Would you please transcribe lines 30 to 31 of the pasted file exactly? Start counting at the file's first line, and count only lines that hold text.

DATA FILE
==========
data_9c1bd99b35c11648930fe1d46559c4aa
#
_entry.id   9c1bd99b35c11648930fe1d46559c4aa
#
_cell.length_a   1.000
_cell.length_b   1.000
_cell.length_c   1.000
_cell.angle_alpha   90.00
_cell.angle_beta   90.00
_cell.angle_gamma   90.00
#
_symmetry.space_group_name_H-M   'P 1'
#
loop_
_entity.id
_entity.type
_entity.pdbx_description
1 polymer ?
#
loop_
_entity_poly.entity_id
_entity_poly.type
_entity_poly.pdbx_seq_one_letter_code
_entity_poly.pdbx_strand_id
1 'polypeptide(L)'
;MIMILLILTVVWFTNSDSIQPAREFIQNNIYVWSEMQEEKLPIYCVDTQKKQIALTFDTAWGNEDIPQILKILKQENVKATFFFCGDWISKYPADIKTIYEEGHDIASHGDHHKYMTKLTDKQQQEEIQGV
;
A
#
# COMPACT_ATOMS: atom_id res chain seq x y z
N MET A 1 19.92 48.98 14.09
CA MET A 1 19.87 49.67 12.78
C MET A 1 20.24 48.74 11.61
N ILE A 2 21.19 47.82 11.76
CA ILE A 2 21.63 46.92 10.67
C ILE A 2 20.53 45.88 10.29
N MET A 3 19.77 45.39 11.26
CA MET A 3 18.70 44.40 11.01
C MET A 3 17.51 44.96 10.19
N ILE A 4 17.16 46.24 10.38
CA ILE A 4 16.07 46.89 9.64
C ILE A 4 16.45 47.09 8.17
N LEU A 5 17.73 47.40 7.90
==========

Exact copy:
# COMPACT_ATOMS: atom_id res chain seq x y z
N MET A 1 19.92 48.98 14.09